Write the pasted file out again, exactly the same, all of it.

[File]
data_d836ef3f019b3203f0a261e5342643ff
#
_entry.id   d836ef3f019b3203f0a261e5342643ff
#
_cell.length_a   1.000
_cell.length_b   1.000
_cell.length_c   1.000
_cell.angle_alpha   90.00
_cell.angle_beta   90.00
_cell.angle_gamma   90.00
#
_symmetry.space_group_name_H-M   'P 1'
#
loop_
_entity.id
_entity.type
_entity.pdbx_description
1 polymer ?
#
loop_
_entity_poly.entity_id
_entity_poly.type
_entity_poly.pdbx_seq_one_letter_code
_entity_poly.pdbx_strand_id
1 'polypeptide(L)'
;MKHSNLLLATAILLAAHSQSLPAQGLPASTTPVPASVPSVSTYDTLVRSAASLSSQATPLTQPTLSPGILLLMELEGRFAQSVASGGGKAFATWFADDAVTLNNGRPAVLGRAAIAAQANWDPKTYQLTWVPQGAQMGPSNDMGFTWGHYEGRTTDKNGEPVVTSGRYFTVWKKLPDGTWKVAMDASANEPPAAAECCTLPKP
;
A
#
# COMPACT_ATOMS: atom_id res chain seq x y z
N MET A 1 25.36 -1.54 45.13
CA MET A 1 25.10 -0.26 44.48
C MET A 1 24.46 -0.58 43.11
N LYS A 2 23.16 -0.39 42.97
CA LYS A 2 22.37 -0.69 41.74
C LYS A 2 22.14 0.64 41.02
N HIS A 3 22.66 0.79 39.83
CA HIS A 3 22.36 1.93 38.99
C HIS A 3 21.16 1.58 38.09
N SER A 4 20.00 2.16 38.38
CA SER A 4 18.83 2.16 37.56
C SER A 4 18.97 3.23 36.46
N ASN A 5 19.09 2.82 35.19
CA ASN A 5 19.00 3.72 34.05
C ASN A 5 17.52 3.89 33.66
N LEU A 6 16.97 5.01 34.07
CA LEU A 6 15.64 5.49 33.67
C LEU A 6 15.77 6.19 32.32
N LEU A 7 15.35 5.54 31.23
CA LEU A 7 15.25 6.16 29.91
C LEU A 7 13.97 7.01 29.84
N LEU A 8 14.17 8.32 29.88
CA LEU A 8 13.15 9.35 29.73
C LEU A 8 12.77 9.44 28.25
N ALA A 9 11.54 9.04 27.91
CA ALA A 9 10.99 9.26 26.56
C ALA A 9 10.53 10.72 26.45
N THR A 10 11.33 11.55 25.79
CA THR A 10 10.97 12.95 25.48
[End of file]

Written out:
data_d836ef3f019b3203f0a261e5342643ff
#
_entry.id   d836ef3f019b3203f0a261e5342643ff
#
_cell.length_a   1.000
_cell.length_b   1.000
_cell.length_c   1.000
_cell.angle_alpha   90.00
_cell.angle_beta   90.00
_cell.angle_gamma   90.00
#
_symmetry.space_group_name_H-M   'P 1'
#
loop_
_entity.id
_entity.type
_entity.pdbx_description
1 polymer ?
#
loop_
_entity_poly.entity_id
_entity_poly.type
_entity_poly.pdbx_seq_one_letter_code
_entity_poly.pdbx_strand_id
1 'polypeptide(L)'
;MKHSNLLLATAILLAAHSQSLPAQGLPASTTPVPASVPSVSTYDTLVRSAASLSSQATPLTQPTLSPGILLLMELEGRFAQSVASGGGKAFATWFADDAVTLNNGRPAVLGRAAIAAQANWDPKTYQLTWVPQGAQMGPSNDMGFTWGHYEGRTTDKNGEPVVTSGRYFTVWKKLPDGTWKVAMDASANEPPAAAECCTLPKP
;
A
#
# COMPACT_ATOMS: atom_id res chain seq x y z
N MET A 1 25.36 -1.54 45.13
CA MET A 1 25.10 -0.26 44.48
C MET A 1 24.46 -0.58 43.11
N LYS A 2 23.16 -0.39 42.97
CA LYS A 2 22.37 -0.69 41.74
C LYS A 2 22.14 0.64 41.02
N HIS A 3 22.66 0.79 39.83
CA HIS A 3 22.36 1.93 38.99
C HIS A 3 21.16 1.58 38.09
N SER A 4 20.00 2.16 38.38
CA SER A 4 18.83 2.16 37.56
C SER A 4 18.97 3.23 36.46
N ASN A 5 19.09 2.82 35.19
CA ASN A 5 19.00 3.72 34.05
C ASN A 5 17.52 3.89 33.66
N LEU A 6 16.97 5.01 34.07
CA LEU A 6 15.64 5.49 33.67
C LEU A 6 15.77 6.19 32.32
N LEU A 7 15.35 5.54 31.23
CA LEU A 7 15.25 6.16 29.91
C LEU A 7 13.97 7.01 29.84
N LEU A 8 14.17 8.32 29.88
CA LEU A 8 13.15 9.35 29.73
C LEU A 8 12.77 9.44 28.25
N ALA A 9 11.54 9.04 27.91
CA ALA A 9 10.99 9.26 26.56
C ALA A 9 10.53 10.72 26.45
N THR A 10 11.33 11.55 25.79
CA THR A 10 10.97 12.95 25.48